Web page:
I’m happy to announce Sirius Planner, a task planner app that I’ve been working on in recent weeks. I’ve just released an alpha demo to a small number of people. Check out the features in the video below:
Sirius Planner is a calendar-based task planner that lets you:
Create and manage tasks
Prioritise tasks on a particular day via drag & drop
Move tasks to different days via drag & drop
Focus on tasks in a day, week, or 5-week period
This project is still in its early stages, but already has most of the core features in place. If this is something you think could be useful to you, please get in touch.
I’ve been doing some work with security on AWS recently, and part of that involved running security assessments using Amazon Inspector to identify vulnerabilities at network and host level.
If I launch a fresh EC2 instance right now using the Microsoft Windows Server 2019 Base AMI and run a host-level assessment, the report lists a vulnerability related to the PowerShellGet module:
Microsoft Security Response Center’s entry about this vulnerability explains a little more about it:
“A security feature bypass vulnerability exists in the PowerShellGet V2 module. An attacker who successfully exploited this vulnerability could bypass WDAC (Windows Defender Application Control) policy and execute arbitrary code on a policy locked-down machine.
“An attacker must have administrator privileges to create a configuration that includes installing PowerShellGet V2 module onto a machine from the PowerShell Gallery. The WDAC policy must be configured to allow the module to run. After this is done, PowerShell script can be injected and run fully trusted, allowing the attacker arbitrary code execution on the machine.”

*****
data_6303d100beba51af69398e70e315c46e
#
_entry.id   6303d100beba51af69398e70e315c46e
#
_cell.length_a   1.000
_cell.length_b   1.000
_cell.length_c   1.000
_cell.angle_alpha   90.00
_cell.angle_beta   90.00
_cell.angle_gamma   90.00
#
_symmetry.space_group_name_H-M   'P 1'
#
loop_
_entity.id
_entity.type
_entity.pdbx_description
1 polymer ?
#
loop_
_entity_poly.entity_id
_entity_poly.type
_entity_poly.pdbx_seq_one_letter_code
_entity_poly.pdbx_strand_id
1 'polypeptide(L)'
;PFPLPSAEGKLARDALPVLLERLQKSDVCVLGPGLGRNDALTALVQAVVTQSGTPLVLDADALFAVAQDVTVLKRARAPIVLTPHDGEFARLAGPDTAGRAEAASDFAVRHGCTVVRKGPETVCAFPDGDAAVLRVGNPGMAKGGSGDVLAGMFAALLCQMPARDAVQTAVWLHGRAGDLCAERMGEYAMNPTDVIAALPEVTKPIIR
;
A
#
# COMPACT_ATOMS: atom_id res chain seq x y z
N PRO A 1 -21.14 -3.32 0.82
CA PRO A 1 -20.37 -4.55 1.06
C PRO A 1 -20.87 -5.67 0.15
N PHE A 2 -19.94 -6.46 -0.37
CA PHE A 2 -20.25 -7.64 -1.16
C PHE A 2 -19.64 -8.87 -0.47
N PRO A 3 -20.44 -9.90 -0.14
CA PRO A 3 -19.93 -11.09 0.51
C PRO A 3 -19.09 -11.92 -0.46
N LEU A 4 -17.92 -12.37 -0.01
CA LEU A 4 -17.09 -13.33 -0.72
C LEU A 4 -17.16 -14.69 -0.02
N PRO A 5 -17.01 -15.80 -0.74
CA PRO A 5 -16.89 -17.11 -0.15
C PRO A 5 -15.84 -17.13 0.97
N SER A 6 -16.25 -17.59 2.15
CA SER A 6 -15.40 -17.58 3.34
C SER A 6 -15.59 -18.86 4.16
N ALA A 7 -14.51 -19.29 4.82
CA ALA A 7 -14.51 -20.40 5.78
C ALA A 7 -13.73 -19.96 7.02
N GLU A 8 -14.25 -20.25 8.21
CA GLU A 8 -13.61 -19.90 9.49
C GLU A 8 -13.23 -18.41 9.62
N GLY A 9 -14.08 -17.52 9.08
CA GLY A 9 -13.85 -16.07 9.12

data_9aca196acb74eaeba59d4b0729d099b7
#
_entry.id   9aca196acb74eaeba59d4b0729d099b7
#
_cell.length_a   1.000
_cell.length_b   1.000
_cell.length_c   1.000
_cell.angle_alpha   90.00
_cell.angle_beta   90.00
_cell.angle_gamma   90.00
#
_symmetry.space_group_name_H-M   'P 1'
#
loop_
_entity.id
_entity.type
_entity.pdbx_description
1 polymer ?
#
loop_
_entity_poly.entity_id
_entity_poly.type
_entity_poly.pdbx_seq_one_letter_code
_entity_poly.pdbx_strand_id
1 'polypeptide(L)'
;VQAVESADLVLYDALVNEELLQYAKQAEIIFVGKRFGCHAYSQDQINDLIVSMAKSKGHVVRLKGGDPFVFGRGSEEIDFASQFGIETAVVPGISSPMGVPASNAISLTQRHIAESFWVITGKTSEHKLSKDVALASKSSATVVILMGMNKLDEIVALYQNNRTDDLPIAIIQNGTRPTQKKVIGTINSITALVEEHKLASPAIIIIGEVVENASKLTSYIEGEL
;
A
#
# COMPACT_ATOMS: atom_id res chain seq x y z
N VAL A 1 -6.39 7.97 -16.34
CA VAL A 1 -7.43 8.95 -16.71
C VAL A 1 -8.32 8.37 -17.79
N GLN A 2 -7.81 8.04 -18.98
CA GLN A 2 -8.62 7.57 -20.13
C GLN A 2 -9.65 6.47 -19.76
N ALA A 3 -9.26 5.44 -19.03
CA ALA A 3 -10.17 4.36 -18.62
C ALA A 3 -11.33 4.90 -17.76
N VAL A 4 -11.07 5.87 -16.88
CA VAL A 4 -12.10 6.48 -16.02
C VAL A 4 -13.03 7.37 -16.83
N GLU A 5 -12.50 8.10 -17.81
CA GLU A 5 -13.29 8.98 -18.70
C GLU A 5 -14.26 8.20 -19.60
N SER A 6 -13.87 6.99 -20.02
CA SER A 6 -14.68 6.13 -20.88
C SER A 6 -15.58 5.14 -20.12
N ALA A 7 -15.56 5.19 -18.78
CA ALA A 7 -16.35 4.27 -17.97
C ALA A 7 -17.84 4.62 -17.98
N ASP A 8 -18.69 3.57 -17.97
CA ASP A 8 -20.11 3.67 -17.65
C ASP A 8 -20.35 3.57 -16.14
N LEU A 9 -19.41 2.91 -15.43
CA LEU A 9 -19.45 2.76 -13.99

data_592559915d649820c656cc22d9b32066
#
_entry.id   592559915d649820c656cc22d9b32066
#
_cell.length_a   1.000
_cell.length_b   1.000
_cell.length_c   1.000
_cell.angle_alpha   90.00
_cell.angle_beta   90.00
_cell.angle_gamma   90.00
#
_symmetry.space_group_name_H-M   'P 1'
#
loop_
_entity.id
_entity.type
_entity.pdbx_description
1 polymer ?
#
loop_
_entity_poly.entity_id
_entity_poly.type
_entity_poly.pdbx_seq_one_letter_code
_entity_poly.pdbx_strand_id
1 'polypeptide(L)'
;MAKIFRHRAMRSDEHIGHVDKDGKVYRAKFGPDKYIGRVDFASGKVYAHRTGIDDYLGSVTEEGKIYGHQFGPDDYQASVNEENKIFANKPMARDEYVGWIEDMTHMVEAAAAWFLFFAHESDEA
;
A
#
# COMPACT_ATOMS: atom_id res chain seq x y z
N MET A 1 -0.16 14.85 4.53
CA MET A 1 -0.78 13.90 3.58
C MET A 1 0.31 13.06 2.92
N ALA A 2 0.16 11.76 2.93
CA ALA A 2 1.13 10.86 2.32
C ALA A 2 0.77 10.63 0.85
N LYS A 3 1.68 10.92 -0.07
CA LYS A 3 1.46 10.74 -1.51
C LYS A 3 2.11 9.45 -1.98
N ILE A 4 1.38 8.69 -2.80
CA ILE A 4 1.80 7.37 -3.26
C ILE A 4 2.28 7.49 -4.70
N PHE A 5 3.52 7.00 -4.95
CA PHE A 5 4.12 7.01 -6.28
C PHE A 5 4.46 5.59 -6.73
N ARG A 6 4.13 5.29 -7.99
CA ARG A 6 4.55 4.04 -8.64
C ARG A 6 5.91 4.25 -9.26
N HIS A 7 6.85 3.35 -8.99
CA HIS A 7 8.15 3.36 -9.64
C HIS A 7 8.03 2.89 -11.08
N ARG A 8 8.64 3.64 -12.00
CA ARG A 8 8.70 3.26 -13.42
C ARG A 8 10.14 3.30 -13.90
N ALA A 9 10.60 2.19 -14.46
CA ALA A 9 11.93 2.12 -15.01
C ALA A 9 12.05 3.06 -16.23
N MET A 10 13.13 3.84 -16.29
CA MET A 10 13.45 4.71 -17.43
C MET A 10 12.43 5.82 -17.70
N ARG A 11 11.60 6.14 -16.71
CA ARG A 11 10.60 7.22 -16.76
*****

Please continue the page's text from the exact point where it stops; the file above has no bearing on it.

— CVE-2020-16886 at MSRC
The same page says that this vulnerability was fixed in PowerShellGet v. 2.2.5. So why do we have this problem? Here’s why:
That AMI came with PowerShellGet 220.127.116.11, but we need version 2.2.5. We can install it by running a Powershell session in Administrator mode, and running the following commands (from the Installing PowershellGet documentation) and agreeing to install the NuGet provider:
This results in the new 2.2.5 version being installed alongside the older 18.104.22.168 one:
I don’t know enough to be able to say whether having that version 22.214.171.124 around still poses any kind of risk, but it seems to be enough for Amazon Inspector which no longer reports any vulnerability after installing version 2.2.5:
If you’re really paranoid, check out this Stack Overflow question for ways to get rid of the old version manually. I haven’t actually tried this, so be careful.
"You don't learn to walk by following rules. You learn by doing, and by falling over." — Richard Branson